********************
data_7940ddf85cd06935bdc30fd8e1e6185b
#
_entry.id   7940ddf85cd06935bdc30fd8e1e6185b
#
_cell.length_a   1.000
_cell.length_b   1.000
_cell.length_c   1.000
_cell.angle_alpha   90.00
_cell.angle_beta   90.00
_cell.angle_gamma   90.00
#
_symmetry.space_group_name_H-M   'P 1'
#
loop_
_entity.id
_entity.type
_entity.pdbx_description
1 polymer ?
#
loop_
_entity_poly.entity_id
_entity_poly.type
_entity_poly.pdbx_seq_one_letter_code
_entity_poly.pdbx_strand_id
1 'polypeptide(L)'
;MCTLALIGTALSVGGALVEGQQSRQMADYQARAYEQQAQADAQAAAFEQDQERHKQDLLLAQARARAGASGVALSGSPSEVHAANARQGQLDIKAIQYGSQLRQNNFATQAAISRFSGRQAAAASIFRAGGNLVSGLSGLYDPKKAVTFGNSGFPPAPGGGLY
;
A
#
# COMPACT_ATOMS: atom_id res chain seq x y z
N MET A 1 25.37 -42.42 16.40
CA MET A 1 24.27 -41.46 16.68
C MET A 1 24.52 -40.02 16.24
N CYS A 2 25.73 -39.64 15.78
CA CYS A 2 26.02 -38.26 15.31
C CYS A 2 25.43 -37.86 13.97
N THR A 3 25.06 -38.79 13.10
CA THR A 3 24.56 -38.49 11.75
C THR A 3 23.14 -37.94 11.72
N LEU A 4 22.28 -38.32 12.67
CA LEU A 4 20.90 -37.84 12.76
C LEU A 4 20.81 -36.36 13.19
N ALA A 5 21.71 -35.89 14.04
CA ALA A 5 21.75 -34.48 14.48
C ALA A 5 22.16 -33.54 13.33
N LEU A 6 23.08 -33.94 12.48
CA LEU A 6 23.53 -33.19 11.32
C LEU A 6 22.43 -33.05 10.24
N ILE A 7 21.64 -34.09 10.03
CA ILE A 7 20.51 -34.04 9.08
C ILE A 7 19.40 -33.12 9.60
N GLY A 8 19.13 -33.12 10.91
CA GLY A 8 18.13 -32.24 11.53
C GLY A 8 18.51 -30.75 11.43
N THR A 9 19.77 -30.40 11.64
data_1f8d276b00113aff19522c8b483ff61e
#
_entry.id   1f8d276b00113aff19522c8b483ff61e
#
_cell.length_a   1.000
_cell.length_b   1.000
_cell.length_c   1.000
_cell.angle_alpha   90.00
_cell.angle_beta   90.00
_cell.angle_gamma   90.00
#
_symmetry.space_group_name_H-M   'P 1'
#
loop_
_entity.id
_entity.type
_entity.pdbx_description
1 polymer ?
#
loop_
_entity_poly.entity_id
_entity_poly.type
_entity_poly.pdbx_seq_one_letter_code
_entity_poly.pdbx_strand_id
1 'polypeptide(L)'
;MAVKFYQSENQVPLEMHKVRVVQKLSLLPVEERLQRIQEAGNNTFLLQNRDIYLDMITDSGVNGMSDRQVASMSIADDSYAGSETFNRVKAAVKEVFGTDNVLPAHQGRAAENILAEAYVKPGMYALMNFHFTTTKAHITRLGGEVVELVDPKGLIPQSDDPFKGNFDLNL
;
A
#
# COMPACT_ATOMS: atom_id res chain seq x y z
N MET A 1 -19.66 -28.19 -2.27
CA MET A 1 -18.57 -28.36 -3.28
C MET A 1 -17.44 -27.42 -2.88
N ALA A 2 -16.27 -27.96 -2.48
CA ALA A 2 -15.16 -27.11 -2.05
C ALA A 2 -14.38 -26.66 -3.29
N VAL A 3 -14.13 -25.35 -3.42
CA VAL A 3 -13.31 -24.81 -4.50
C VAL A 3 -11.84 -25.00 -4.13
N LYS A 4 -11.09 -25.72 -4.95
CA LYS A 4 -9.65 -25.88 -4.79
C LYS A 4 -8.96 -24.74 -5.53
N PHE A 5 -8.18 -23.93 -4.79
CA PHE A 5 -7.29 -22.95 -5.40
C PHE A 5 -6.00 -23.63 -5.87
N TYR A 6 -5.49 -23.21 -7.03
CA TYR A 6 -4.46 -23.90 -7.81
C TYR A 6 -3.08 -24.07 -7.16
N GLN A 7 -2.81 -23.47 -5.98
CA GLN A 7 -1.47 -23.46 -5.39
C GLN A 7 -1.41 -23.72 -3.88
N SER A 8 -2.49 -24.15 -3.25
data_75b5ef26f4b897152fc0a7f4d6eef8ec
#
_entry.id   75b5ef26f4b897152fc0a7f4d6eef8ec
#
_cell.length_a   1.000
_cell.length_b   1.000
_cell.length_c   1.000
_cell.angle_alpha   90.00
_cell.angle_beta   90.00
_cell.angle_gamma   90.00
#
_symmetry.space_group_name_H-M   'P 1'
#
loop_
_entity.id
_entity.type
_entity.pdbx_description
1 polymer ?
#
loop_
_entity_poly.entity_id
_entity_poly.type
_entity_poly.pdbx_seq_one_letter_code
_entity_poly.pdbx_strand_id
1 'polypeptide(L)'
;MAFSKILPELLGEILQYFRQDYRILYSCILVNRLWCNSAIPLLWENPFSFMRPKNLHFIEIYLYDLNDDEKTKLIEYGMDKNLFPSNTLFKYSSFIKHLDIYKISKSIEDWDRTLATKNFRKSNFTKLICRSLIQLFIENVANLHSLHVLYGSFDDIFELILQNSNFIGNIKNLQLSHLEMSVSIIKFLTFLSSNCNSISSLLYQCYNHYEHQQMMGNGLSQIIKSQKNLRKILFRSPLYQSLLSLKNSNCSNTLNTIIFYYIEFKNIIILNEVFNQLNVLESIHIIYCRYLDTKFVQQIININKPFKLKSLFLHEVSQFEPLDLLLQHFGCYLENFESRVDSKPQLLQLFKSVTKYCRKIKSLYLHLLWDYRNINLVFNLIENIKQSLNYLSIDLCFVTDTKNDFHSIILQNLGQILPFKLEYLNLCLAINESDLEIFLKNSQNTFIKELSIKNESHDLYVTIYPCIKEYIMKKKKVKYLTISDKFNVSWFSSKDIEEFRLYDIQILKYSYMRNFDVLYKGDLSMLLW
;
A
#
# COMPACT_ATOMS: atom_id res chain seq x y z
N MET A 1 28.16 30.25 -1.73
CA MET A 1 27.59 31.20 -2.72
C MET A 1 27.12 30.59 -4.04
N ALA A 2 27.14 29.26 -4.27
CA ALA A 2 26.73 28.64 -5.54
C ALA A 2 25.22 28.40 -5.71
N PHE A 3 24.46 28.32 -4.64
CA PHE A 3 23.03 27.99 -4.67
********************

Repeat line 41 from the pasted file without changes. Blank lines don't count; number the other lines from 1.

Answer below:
CA LEU A 4 20.90 -37.84 12.76